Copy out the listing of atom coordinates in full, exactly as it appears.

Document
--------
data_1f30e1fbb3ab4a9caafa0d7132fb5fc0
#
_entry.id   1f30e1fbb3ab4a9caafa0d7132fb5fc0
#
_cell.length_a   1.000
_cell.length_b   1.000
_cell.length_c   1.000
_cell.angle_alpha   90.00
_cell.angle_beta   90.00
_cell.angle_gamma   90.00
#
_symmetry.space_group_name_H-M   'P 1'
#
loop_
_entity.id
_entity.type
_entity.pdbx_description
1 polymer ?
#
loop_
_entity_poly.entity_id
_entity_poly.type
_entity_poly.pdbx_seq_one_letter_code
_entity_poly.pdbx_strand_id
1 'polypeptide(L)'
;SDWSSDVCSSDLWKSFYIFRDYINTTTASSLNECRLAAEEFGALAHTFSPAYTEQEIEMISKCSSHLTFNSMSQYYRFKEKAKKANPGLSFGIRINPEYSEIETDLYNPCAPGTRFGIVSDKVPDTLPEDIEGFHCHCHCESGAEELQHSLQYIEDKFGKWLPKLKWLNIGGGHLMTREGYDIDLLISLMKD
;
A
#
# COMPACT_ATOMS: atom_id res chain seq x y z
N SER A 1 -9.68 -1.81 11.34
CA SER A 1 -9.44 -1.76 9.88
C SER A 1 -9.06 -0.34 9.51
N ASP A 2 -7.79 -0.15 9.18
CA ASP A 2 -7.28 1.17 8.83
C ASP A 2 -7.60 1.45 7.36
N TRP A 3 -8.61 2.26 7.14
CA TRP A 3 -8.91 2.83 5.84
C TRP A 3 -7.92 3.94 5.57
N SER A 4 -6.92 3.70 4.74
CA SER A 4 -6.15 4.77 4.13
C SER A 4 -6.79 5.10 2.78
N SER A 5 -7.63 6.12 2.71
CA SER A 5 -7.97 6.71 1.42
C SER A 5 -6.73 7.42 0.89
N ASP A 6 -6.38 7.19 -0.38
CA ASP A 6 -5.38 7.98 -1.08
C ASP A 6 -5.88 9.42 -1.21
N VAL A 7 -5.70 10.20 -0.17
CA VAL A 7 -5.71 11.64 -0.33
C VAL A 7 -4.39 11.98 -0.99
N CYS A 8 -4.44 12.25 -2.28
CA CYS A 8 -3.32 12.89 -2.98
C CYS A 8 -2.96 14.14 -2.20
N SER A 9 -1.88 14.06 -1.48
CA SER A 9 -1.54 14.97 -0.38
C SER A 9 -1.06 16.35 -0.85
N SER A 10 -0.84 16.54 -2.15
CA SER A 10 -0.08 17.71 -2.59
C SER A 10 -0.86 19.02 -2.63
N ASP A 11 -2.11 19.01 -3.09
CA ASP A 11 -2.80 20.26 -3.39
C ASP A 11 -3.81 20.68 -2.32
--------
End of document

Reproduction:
data_1f30e1fbb3ab4a9caafa0d7132fb5fc0
#
_entry.id   1f30e1fbb3ab4a9caafa0d7132fb5fc0
#
_cell.length_a   1.000
_cell.length_b   1.000
_cell.length_c   1.000
_cell.angle_alpha   90.00
_cell.angle_beta   90.00
_cell.angle_gamma   90.00
#
_symmetry.space_group_name_H-M   'P 1'
#
loop_
_entity.id
_entity.type
_entity.pdbx_description
1 polymer ?
#
loop_
_entity_poly.entity_id
_entity_poly.type
_entity_poly.pdbx_seq_one_letter_code
_entity_poly.pdbx_strand_id
1 'polypeptide(L)'
;SDWSSDVCSSDLWKSFYIFRDYINTTTASSLNECRLAAEEFGALAHTFSPAYTEQEIEMISKCSSHLTFNSMSQYYRFKEKAKKANPGLSFGIRINPEYSEIETDLYNPCAPGTRFGIVSDKVPDTLPEDIEGFHCHCHCESGAEELQHSLQYIEDKFGKWLPKLKWLNIGGGHLMTREGYDIDLLISLMKD
;
A
#
# COMPACT_ATOMS: atom_id res chain seq x y z
N SER A 1 -9.68 -1.81 11.34
CA SER A 1 -9.44 -1.76 9.88
C SER A 1 -9.06 -0.34 9.51
N ASP A 2 -7.79 -0.15 9.18
CA ASP A 2 -7.28 1.17 8.83
C ASP A 2 -7.60 1.45 7.36
N TRP A 3 -8.61 2.26 7.14
CA TRP A 3 -8.91 2.83 5.84
C TRP A 3 -7.92 3.94 5.57
N SER A 4 -6.92 3.70 4.74
CA SER A 4 -6.15 4.77 4.13
C SER A 4 -6.79 5.10 2.78
N SER A 5 -7.63 6.12 2.71
CA SER A 5 -7.97 6.71 1.42
C SER A 5 -6.73 7.42 0.89
N ASP A 6 -6.38 7.19 -0.38
CA ASP A 6 -5.38 7.98 -1.08
C ASP A 6 -5.88 9.42 -1.21
N VAL A 7 -5.70 10.20 -0.17
CA VAL A 7 -5.71 11.64 -0.33
C VAL A 7 -4.39 11.98 -0.99
N CYS A 8 -4.44 12.25 -2.28
CA CYS A 8 -3.32 12.89 -2.98
C CYS A 8 -2.96 14.14 -2.20
N SER A 9 -1.88 14.06 -1.48
CA SER A 9 -1.54 14.97 -0.38
C SER A 9 -1.06 16.35 -0.85
N SER A 10 -0.84 16.54 -2.15
CA SER A 10 -0.08 17.71 -2.59
C SER A 10 -0.86 19.02 -2.63
N ASP A 11 -2.11 19.01 -3.09
CA ASP A 11 -2.80 20.26 -3.39
C ASP A 11 -3.81 20.68 -2.32